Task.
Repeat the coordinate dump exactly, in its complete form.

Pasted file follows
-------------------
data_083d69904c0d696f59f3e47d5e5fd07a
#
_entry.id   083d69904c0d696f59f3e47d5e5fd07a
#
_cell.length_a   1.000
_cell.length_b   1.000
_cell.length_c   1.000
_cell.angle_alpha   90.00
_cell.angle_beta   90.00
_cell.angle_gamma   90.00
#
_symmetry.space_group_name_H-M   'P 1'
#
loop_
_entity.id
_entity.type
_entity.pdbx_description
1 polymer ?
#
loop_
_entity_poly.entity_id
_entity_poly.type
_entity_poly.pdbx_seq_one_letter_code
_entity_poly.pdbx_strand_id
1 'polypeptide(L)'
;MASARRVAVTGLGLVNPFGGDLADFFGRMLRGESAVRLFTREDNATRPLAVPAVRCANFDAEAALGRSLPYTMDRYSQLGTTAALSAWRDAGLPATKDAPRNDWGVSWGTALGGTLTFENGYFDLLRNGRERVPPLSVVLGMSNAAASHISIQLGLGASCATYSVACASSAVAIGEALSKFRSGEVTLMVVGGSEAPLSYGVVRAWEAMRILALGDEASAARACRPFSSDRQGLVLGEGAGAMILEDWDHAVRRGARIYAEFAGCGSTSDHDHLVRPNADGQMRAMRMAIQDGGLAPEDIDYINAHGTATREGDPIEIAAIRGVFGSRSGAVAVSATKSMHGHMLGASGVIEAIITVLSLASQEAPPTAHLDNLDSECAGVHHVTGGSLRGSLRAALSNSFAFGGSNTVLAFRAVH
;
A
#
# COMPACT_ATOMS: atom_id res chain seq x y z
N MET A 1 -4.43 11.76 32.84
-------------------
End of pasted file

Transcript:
data_083d69904c0d696f59f3e47d5e5fd07a
#
_entry.id   083d69904c0d696f59f3e47d5e5fd07a
#
_cell.length_a   1.000
_cell.length_b   1.000
_cell.length_c   1.000
_cell.angle_alpha   90.00
_cell.angle_beta   90.00
_cell.angle_gamma   90.00
#
_symmetry.space_group_name_H-M   'P 1'
#
loop_
_entity.id
_entity.type
_entity.pdbx_description
1 polymer ?
#
loop_
_entity_poly.entity_id
_entity_poly.type
_entity_poly.pdbx_seq_one_letter_code
_entity_poly.pdbx_strand_id
1 'polypeptide(L)'
;MASARRVAVTGLGLVNPFGGDLADFFGRMLRGESAVRLFTREDNATRPLAVPAVRCANFDAEAALGRSLPYTMDRYSQLGTTAALSAWRDAGLPATKDAPRNDWGVSWGTALGGTLTFENGYFDLLRNGRERVPPLSVVLGMSNAAASHISIQLGLGASCATYSVACASSAVAIGEALSKFRSGEVTLMVVGGSEAPLSYGVVRAWEAMRILALGDEASAARACRPFSSDRQGLVLGEGAGAMILEDWDHAVRRGARIYAEFAGCGSTSDHDHLVRPNADGQMRAMRMAIQDGGLAPEDIDYINAHGTATREGDPIEIAAIRGVFGSRSGAVAVSATKSMHGHMLGASGVIEAIITVLSLASQEAPPTAHLDNLDSECAGVHHVTGGSLRGSLRAALSNSFAFGGSNTVLAFRAVH
;
A
#
# COMPACT_ATOMS: atom_id res chain seq x y z
N MET A 1 -4.43 11.76 32.84